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2009 Women to Watch: Susan A. Stone

Sidley Austin L.L.P.

Susan A. Stone

Sidley Austin L.L.P.


Susan A. Stone is a litigation partner in Sidley Austin L.L.P.'s Chicago office and is co-head of the firm's global insurance and reinsurance disputes practice. She leads a team of approximately 35 lawyers in New York, Chicago, Los Angeles and London focusing on insurance and reinsurance matters. In November 2008, Ms. Stone was elected president of AIDA Reinsurance and Insurance Arbitration Society, a nonprofit corporation based in Mount Vernon, N.Y., with more than 1,000 members that is dedicated to promoting the integrity of the arbitration process. Throughout her career, Ms. Stone has represented insurance industry leaders including American International Group Inc., Aon Corp., Hartford Financial Services Group Inc., Liberty Mutual Group Inc. and General Re Corp.


Best professional advice you've received: It was actually from a trial lawyer here at Sidley. There is this whole mystique about trying cases and there's a lot of pressure involved with it, but he said it really boils down to two things: One, tell the story; and two, be of good cheer. I try to set a fun tone in the courtroom. Obviously, these are important issues and they are important to our clients, and so much of what we do is counseling and handholding, but to the extent that we can hear and appreciate people's anxiety and frustration and anger and yet not succumb to that ourselves…it's like being a really good shrink.


Advice for women entering the field: You need to fight to preserve the balance in your life, and you have to understand life is long and that you go through different phases of life, and that there may be a time when you want to or need to devote yourself to your career and there are times when you're going to have to do whatever it takes to take care of your family and yourself. There are crucial times when you're going to have to be around for your children and you have to make a commitment to them, as those commitments are every bit as important as going to a court hearing.


Your professional role model: My father, Sherwin Stone, was a lawyer who really loved to practice law and he practiced actively until he was 80. I remember sitting around the dining room table and him telling us about his cases. The thing that really struck me was that he seemed so passionate about what he was doing; and that is something that I aspired to in a career, something that is fulfilling and would keep me engaged over the years.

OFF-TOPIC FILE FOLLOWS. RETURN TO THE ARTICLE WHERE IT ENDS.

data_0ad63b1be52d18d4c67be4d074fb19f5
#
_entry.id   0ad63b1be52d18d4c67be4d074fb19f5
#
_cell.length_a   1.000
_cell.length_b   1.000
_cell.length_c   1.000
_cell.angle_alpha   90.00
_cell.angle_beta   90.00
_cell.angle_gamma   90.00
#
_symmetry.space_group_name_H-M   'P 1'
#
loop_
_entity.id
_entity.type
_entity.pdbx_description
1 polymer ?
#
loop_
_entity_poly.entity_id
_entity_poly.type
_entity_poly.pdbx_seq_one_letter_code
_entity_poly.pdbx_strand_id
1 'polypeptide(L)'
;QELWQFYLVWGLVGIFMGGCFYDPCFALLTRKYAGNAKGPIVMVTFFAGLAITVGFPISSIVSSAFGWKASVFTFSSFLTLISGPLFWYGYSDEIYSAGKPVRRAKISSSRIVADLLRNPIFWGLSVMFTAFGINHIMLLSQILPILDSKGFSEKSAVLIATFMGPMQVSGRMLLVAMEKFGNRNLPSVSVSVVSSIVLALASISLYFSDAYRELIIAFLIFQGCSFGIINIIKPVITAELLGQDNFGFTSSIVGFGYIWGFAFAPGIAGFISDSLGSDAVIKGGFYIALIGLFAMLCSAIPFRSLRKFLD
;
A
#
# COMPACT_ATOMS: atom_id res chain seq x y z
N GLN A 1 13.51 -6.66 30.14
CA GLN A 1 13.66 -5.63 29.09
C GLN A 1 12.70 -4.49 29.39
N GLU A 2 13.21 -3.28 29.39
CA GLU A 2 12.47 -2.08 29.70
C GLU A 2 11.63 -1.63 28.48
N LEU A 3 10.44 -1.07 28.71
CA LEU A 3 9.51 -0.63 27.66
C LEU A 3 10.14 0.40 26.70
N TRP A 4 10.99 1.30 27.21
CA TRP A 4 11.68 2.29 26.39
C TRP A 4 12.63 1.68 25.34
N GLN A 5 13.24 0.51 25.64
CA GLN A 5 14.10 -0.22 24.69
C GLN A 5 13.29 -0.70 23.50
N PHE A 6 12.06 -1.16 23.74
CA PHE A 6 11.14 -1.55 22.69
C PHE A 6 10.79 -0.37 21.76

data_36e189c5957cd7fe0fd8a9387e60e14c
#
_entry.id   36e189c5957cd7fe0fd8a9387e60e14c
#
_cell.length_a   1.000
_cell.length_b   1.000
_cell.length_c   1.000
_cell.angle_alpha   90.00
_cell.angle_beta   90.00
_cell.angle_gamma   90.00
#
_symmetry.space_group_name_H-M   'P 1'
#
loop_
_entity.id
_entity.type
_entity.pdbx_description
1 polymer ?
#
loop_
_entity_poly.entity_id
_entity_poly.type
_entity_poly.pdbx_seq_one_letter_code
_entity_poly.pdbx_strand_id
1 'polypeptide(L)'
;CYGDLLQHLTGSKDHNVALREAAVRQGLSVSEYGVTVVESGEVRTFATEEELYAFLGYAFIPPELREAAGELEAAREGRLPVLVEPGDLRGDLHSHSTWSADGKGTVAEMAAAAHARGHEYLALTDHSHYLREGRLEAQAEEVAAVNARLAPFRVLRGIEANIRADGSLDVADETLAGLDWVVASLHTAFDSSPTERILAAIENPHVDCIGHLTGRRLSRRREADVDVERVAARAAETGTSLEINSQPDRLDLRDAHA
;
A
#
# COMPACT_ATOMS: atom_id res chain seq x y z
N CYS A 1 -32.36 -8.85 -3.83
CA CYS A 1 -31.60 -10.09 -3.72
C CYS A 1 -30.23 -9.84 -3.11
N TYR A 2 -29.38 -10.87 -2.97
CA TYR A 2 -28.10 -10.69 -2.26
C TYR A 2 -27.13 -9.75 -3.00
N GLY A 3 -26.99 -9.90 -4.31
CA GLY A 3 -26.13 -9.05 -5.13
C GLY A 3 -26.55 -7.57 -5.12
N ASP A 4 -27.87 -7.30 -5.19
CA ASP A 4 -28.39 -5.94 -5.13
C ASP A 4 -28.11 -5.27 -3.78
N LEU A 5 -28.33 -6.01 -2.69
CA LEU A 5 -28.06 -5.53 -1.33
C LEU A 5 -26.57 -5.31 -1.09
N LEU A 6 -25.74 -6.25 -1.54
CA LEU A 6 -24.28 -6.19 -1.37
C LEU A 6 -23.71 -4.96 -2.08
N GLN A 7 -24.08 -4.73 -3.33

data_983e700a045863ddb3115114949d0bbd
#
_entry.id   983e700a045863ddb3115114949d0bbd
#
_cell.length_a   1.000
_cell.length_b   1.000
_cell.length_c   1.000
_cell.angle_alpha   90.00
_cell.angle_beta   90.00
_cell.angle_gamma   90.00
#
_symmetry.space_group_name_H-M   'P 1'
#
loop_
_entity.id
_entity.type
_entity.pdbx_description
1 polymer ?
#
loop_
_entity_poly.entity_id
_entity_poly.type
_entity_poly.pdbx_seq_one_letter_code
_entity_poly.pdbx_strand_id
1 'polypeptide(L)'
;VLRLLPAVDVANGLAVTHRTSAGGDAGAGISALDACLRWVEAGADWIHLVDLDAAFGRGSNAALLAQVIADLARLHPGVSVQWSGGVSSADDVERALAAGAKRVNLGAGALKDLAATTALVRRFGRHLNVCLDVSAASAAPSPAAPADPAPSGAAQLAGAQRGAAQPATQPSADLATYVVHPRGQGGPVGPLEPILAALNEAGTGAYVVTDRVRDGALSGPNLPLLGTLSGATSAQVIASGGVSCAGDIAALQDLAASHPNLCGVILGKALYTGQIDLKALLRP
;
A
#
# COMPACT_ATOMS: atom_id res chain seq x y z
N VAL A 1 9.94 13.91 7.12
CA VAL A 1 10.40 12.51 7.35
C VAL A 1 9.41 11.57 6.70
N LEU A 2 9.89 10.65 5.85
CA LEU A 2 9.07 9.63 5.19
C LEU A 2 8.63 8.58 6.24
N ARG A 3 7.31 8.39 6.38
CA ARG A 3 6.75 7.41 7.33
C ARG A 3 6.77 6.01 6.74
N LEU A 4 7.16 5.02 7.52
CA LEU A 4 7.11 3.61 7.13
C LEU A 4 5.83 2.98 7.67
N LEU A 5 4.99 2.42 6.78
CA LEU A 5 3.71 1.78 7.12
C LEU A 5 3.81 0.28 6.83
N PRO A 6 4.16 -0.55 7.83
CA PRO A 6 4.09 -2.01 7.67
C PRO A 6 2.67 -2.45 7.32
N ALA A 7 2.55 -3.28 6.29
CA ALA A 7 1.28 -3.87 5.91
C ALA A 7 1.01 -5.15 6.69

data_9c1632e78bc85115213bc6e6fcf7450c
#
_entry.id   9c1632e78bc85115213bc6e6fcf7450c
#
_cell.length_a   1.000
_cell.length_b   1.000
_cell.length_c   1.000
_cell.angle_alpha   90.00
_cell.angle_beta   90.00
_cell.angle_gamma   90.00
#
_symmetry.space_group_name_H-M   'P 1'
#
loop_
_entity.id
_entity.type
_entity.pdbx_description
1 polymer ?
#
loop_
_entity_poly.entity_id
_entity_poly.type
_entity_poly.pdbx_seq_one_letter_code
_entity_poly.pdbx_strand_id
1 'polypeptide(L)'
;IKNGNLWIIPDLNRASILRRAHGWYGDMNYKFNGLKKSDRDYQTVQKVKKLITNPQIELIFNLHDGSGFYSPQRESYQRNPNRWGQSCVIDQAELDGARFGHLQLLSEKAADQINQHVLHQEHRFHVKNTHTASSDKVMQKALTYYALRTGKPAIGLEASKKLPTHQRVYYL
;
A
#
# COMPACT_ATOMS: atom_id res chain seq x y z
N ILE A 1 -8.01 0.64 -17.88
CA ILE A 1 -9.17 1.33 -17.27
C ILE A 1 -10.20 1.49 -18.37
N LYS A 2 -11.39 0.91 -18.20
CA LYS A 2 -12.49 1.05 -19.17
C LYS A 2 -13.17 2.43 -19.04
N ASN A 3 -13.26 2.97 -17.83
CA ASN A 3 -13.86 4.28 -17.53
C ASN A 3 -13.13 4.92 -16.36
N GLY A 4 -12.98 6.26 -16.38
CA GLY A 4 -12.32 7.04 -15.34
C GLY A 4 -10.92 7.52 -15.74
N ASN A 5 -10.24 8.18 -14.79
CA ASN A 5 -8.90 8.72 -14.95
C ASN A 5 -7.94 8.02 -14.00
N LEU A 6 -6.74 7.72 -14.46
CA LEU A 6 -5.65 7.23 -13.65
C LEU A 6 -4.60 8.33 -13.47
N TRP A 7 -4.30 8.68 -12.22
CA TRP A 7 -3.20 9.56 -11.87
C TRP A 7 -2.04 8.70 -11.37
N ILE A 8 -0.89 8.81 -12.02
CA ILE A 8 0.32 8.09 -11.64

What you wanted to be professionally while growing up: I wanted to be something where I could feel like I was making a difference and connecting with people. I wanted to use all sides of my personality—the people side and the analytical side….My father was a lawyer and my mother was a teacher. I have to admit I'm a little bit of a ham and grew up doing a lot of drama (theater), and there is certainly a part of my personality that is more dramatic, and that is something you can use in the courtroom. You can use the power of persuasion, and that's what I like about the practice of law, that you can draw on all of those skills.


The best book you've read recently: I'm in a book club and I just finished "The White Tiger: A Novel" by Aravind Adiga. It was all about modern day India, which I found fascinating since I've never been there. I love fiction. I don't tend to read legal books. Another book I read recently was "Unaccustomed Earth" by Jhumpa Lahiri.


Phone or e-mail and why: I like both for different reasons. I love e-mail for the efficiency and e-mail forces you to crystallize your thoughts. While it's more informal than writing a memo or a brief, e-mail is still an act of writing, but there is no substitute for phone conversation or meeting a person. As much as I love writing, there is so much that can be communicated through the tone of one's voice and body language that allow you to connect with someone.

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